Aug 6, 2019

Biden pledges assault weapons ban and federal buyback program

Democratic presidential candidate Joe Biden. Photo: Ethan Miller/Getty Images

Democratic presidential front-runner Joe Biden told CNN's Anderson Cooper Monday he would "institute a national buyback program" if elected in 2020 to get assault weapons off the streets.

The big picture: The former vice president made the pledge in response to mass shootings in El Paso, Texas, and Dayton, Ohio. Biden said he would push for background checks and reinstitute the assault weapons ban that he helped push through in 1994 but was unable to later reauthorize, the Washington Post notes.

  • Biden did not label President Trump a racist, as other 2020 candidates have in the wake of last weekend's shootings, but he told Cooper the president is playing a "dangerous game" by using incendiary language about immigrants. An anti-immigrant screed apparently uploaded by the El Paso suspect appeared online just before the shooting.

Go deeper: Where 2020 Democrats stand on gun control

Go deeper

Trump hits back at Mattis: "I gave him a new life"

President Trump speaks at the White House. Photo: Doug Mills - Pool/Getty Images

President Trump unloaded on his former defense secretary via Twitter on Wednesday, hours after James Mattis condemned him for making a "mockery of our Constitution" in his response to mass protests in the wake of George Floyd's killing.

What he's saying: "Probably the only thing Barack Obama & I have in common is that we both had the honor of firing Jim Mattis, the world’s most overrated General. I asked for his letter of resignation, & felt great about it. His nickname was 'Chaos', which I didn’t like, & changed it to 'Mad Dog'"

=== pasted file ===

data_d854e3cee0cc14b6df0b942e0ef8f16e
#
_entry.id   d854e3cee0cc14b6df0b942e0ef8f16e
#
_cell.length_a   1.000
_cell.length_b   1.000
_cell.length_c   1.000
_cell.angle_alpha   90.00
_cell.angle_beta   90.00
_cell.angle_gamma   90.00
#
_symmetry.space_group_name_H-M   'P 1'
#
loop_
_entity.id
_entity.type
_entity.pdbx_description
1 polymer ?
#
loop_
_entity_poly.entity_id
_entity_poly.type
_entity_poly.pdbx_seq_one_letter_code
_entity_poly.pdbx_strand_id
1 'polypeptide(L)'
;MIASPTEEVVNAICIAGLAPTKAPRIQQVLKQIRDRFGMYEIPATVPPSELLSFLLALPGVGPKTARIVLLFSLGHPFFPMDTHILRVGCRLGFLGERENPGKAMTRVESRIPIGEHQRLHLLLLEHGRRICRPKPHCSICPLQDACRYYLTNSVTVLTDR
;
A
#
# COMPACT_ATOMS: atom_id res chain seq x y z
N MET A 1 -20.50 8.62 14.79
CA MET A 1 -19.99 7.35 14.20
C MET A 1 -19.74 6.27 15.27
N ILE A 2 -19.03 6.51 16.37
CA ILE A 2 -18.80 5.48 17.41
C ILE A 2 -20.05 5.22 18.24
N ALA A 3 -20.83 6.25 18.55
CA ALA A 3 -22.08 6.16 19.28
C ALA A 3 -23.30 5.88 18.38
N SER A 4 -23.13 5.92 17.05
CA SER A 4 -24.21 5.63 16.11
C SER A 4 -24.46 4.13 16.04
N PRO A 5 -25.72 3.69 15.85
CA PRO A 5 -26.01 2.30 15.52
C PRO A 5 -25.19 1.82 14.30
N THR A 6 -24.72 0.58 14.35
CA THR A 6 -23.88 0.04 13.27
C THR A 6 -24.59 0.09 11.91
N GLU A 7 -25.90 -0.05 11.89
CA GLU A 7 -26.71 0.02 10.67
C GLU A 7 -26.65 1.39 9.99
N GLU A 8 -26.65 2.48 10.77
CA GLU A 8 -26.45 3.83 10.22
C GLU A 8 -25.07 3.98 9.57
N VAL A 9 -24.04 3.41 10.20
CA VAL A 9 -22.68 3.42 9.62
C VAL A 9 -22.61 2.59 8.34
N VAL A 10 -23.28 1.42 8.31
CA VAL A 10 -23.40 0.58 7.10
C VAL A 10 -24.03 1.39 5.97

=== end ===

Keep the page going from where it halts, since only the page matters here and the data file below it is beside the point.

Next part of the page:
Obama praises young protesters, urges mayors to pursue police reforms

Former President Barack Obama called on all mayors to review their use-of-force policies and commit to policing reform in a virtual town hall Wednesday hosted by the Obama Foundation's My Brothers Keepers Alliance.

Why it matters: Obama has addressed the killing of George Floyd and the nationwide protests that followed on social media and in a Medium post, but this was his first time speaking about the past week's events on camera. His voice will add weight to the growing pressure on local, state and federal officials to pursue policing reforms.

James Mattis condemns Trump as a threat to the Constitution

Mattis on Fox in Septemnber 2019 in New York City. Photo: Steven Ferdman/Getty Images

Former Secretary of Defense James Mattis condemned President Trump for making a "mockery of our Constitution" in a statement to The Atlantic on Wednesday, saying he was "appalled" at the president's response to mass protests in the wake of George Floyd's killing.

Why it matters: Trump’s former defense secretary had refrained from publicly criticizing his former boss since resigning in 2018.